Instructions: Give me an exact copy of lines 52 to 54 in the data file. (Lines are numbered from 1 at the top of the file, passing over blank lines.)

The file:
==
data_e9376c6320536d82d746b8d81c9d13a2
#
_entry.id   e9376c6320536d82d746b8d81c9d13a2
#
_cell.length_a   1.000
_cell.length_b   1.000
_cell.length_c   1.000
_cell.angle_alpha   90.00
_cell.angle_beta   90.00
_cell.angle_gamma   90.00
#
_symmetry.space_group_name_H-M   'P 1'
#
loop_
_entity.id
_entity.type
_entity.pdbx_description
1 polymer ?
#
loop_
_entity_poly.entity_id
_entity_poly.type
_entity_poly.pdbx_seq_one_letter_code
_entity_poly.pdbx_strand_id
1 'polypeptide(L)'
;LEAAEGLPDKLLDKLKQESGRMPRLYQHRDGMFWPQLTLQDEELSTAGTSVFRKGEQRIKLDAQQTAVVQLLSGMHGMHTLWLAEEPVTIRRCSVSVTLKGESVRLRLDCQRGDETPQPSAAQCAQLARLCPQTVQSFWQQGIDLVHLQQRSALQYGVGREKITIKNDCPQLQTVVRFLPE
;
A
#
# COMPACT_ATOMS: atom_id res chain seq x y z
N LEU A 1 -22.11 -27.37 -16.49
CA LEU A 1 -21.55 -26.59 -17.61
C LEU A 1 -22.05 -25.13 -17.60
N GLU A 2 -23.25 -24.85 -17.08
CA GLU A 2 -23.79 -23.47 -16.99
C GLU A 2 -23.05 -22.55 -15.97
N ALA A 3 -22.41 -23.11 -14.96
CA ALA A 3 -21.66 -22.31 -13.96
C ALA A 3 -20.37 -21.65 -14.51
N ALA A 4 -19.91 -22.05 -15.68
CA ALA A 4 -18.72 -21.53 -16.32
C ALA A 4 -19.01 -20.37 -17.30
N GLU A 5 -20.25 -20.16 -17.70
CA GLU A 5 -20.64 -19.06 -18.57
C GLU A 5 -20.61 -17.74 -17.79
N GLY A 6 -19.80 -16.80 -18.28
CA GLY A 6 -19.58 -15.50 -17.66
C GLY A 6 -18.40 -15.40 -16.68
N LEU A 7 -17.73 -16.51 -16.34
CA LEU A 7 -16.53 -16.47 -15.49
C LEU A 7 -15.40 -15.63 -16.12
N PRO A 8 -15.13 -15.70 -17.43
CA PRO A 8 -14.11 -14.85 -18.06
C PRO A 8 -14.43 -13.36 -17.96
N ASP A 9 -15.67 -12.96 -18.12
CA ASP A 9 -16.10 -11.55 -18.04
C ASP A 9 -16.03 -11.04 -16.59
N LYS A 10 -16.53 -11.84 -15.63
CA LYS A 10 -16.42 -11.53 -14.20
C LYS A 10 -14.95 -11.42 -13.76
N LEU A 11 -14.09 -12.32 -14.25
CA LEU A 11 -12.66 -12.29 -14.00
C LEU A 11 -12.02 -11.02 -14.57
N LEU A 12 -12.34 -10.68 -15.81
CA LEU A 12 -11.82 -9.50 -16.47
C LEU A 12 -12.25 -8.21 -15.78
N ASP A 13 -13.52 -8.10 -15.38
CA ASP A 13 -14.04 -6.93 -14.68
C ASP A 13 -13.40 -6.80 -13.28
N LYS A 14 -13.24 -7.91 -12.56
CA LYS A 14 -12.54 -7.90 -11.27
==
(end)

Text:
N PRO A 8 -15.13 -15.70 -17.43
CA PRO A 8 -14.11 -14.85 -18.06
C PRO A 8 -14.43 -13.36 -17.96